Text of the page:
Advanced Materials and Nanoscience News

05/08/2015 10:24:41
Adam Hadhazy
Caltech engineers have created flat microlenses with performance on a par with conventional, curved lenses. These lenses can be made using well-known methods for making computer chips, allowing their incorporation into electronics and other novel devices.
02/21/2014 18:26:11
Cynthia Eller
Erik Winfree explains, "I tend to think of cells as really small robots. Biology has programmed natural cells, but now engineers are starting to think about how we can program artificial cells."
02/11/2014 11:31:31
Douglas Smith
In a Watson Lecture on February 12, Assistant Professor of Aerospace Dennis Kochmann will explain how controlling a material's complex structural details from the atomic scale up can affect its behavior in everyday life.
11/13/2013 11:44:40
Cynthia Eller
MedE pulls together faculty from a broad range of specialties, both within EAS and outside it, to create an interdisciplinary program in a critical area of engineering.
11/01/2013 15:39:21
Douglas Smith
Caltech's Axel Schere is miniaturizing medical equipment (without benefit of a shrink ray). He'll tell us how to make a sensor small enough to be injected into an artery.
09/05/2013 10:57:22
Kimm Fesenmaier
Caltech engineers have mimicked lightweight yet strong biological materials by creating nanostructured, hollow ceramic scaffolds, and have found that their small building blocks, or unit cells, display remarkable strength and resistance to failure despite being more than 85 percent air.
08/08/2013 13:52:39
Jessica Stoller-Conrad

Caltech professors Nai-Chang Yeh and

02/11/2013 14:14:33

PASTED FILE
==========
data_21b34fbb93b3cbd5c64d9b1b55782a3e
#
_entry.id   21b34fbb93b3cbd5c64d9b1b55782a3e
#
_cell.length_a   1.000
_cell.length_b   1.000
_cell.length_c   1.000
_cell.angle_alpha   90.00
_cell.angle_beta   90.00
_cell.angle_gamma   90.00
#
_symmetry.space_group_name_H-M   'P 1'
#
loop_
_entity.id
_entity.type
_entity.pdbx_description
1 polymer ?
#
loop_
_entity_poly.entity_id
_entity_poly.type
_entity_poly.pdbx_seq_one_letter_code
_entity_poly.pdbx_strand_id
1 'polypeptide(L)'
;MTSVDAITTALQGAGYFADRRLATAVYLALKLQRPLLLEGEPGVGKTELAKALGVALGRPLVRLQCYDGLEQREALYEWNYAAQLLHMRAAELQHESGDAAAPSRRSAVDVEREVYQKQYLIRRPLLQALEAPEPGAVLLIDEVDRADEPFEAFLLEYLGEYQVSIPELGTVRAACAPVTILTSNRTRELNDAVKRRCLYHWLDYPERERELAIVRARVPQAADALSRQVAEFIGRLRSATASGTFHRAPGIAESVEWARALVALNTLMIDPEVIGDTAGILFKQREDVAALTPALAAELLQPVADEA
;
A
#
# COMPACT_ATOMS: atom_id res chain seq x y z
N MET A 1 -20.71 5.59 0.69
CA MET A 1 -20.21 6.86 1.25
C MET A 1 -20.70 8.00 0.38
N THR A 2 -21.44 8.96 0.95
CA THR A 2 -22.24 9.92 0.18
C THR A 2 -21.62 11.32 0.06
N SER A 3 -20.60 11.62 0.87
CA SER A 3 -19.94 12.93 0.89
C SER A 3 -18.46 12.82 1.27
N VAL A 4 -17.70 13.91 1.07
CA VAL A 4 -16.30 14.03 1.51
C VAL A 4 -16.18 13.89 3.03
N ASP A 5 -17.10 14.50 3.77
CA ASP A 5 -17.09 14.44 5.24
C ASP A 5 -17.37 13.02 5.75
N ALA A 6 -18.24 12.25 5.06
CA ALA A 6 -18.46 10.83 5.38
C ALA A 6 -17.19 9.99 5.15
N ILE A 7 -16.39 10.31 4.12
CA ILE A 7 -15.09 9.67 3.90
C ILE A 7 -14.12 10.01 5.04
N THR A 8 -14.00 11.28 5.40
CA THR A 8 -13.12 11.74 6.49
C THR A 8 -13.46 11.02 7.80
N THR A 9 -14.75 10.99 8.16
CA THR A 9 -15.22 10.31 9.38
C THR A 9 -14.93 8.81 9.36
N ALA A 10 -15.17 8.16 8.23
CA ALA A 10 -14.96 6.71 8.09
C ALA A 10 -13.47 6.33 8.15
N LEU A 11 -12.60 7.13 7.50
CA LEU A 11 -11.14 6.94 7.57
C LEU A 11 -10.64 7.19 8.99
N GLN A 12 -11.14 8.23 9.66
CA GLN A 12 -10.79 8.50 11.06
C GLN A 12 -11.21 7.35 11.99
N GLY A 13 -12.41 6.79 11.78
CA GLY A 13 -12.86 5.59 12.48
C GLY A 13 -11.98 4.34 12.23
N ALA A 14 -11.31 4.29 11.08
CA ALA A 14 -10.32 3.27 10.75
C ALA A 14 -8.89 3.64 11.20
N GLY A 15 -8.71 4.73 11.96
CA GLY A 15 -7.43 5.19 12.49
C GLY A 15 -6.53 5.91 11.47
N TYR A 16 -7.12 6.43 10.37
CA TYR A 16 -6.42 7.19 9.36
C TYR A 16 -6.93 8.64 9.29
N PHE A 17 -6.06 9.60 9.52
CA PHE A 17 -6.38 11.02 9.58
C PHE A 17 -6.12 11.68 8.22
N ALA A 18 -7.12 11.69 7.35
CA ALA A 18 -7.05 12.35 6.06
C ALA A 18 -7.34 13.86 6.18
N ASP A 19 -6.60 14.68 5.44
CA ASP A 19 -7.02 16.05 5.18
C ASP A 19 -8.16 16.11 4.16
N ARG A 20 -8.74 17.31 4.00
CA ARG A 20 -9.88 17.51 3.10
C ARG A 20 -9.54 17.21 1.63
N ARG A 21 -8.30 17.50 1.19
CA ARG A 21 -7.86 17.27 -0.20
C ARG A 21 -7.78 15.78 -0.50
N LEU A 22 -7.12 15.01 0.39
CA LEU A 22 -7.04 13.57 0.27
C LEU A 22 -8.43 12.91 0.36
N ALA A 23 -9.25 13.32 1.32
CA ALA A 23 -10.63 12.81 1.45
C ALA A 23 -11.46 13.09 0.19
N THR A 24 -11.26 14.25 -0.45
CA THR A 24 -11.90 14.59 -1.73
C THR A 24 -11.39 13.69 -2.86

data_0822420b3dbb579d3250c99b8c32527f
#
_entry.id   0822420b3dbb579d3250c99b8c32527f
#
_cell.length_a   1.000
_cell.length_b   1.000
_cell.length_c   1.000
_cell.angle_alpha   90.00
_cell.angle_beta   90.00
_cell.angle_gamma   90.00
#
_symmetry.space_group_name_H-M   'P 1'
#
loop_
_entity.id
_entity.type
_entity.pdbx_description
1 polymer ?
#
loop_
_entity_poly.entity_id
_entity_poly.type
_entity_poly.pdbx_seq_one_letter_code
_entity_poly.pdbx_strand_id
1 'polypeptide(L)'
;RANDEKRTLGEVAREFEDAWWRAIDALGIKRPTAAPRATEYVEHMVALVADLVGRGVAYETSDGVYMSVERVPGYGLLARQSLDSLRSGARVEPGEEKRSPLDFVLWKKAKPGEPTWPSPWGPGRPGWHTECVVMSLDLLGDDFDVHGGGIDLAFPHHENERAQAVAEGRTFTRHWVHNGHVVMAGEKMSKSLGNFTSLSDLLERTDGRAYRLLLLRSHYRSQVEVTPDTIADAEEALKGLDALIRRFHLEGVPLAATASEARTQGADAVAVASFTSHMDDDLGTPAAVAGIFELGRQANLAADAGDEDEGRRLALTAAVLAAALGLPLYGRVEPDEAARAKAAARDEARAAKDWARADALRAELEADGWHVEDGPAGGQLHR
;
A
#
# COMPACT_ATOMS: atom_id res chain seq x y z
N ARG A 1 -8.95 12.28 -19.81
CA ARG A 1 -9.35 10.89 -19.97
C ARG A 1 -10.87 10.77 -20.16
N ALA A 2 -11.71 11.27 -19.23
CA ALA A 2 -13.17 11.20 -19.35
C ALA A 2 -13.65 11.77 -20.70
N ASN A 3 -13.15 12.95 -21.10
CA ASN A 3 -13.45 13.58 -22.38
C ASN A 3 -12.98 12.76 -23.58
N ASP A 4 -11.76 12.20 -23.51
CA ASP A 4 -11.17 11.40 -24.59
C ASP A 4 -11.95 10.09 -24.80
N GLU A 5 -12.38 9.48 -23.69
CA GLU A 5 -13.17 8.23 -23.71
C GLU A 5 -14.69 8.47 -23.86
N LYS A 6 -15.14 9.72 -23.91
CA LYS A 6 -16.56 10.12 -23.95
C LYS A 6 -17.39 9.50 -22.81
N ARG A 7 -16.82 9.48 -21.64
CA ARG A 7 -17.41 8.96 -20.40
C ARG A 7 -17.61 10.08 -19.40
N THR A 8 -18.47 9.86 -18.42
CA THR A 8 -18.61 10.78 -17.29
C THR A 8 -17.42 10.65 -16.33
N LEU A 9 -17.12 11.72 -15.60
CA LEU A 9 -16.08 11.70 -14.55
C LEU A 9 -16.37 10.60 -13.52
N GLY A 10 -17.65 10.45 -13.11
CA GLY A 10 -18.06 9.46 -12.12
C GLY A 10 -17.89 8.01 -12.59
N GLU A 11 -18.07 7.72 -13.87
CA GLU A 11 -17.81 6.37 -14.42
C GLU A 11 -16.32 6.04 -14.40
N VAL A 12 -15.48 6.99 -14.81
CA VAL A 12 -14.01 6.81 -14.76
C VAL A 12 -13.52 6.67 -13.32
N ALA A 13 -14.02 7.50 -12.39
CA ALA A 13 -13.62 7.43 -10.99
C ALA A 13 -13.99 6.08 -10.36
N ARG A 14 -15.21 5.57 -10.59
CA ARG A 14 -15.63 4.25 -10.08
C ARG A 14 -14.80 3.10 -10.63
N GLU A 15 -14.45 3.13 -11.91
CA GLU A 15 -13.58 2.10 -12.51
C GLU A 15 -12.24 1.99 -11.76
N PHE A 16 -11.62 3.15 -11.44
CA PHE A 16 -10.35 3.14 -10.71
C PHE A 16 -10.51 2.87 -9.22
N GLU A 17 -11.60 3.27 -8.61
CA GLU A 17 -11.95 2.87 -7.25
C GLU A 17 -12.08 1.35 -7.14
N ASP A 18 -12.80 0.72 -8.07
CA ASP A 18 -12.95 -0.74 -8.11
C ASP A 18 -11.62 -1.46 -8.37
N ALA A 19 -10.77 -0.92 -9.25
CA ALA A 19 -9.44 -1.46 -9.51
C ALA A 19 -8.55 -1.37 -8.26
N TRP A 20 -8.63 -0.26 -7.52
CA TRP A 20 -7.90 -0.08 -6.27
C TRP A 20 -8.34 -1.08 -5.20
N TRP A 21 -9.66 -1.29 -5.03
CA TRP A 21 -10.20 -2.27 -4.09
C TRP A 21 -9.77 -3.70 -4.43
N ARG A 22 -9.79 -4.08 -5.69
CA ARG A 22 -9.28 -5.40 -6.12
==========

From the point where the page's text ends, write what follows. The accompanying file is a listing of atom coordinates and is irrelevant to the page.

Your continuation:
Douglas Smith
What makes an earthquake go off? Why are earthquakes so difficult to forecast? Professor of Mechanical Engineering and Geophysics Nadia Lapusta gives us a close-up look at the moving parts, as it were, at 8:00 p.m. on Wednesday, February 13, 2013, in Caltech's Beckman Auditorium. Admission is free.
02/07/2013 19:35:51
Kimm Fesenmaier
Laying the groundwork for an on-chip optical quantum network, a team of Caltech researchers has shown that defects in diamond can be used as quantum building blocks that interact with one another via photons, the basic units of light.
01/22/2013 09:40:51
Douglas Smith
At Caltech, Guruswami "Ravi" Ravichandran studies impacts that pack a wallop of up to a million times the pressure of Earth's atmosphere.
01/13/2013 16:09:32
Kimm Fesenmaier
The brain needs its surroundings to be just right. That is, unlike some internal organs, such as the liver, which can process just about anything that comes its way, the brain needs to be protected and to have a chemical environment with the right balance of proteins, sugars, salts, and other metabolites.
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